President Donald Trump is expected to sign an executive order as early as Thursday directing the Commerce Department to investigate whether steel imports into the U.S. should be blocked on national security grounds, according to sources familiar with the plan.
A number of steel industry executives have been invited to the White House for an event with Commerce Secretary Wilbur Ross. Representatives from ArcelorMittal, Nucor, U.S. Steel, AK Steel and Timken are expected, along with the president of the United Steelworkers union. China’s excess capacity to produce steel is seen as a long-term threat to the U.S. steel industry’s viability, but it’s unclear if the order will single out any country or be global in scope.
The proposed order would direct Ross to launch an investigation under a provision of U.S. trade law that requires the Commerce secretary to report to the president within 270 days whether a certain product is being imported in sufficient quantities or under such circumstances that it threatens to impair national security.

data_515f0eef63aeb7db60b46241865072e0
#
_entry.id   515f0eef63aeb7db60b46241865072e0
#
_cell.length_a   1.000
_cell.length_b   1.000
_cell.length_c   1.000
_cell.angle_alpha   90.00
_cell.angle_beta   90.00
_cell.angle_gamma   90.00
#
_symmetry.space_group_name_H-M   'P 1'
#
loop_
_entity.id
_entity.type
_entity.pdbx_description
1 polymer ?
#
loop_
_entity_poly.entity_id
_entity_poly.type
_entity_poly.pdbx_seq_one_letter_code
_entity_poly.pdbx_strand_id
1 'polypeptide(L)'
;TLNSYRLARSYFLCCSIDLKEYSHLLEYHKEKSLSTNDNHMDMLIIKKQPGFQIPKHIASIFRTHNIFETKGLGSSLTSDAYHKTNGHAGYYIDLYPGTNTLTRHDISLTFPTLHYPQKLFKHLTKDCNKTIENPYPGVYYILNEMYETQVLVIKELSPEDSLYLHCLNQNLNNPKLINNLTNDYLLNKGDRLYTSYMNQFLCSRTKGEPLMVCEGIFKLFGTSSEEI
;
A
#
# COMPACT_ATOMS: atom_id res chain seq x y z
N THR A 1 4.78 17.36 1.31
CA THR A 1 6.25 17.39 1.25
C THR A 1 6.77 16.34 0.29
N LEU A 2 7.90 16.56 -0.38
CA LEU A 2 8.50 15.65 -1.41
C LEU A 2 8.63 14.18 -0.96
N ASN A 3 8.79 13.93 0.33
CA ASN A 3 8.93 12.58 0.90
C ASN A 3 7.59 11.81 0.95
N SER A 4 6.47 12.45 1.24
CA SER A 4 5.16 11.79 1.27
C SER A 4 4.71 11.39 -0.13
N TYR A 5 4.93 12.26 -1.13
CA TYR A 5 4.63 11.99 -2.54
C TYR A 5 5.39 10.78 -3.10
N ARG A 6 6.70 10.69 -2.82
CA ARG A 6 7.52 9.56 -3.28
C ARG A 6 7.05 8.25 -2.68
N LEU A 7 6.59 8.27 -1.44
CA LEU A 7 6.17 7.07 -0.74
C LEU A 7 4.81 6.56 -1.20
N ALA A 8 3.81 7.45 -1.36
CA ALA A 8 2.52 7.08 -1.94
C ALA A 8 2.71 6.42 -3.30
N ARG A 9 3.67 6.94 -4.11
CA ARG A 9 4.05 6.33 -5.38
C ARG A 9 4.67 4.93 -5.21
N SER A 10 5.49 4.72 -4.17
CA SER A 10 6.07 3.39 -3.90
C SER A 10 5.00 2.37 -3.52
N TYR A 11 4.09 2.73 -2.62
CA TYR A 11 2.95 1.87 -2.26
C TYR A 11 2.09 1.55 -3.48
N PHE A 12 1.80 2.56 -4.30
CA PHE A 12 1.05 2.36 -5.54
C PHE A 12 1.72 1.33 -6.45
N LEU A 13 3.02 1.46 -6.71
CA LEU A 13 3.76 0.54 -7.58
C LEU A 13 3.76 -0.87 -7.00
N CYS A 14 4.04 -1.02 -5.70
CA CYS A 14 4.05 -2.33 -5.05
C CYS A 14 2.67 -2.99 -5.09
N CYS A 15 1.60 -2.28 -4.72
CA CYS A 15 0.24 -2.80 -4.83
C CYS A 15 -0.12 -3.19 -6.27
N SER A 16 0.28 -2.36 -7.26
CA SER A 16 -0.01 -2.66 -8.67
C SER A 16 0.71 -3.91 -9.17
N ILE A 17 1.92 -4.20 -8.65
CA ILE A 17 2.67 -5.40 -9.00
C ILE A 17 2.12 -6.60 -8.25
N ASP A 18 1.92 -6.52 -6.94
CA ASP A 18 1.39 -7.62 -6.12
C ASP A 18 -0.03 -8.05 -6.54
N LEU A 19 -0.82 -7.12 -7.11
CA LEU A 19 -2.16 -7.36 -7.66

The White House did not respond to a request for comment.
The president then has another 90 days to decide whether to “adjust” imports or take some other non-trade related action.
The United States imported about 30 million metric tons of steel in 2016, down from 35 million in 2015, for use in a variety of sectors including buildings, bridges, water and sewage plants and oil and natural gas production. Major foreign suppliers include Canada, Brazil, South Korea, Mexico, Japan and Germany.
China is relatively far down on the list because of a number of U.S. countervailing and anti-dumping duty orders already in place on its exports.
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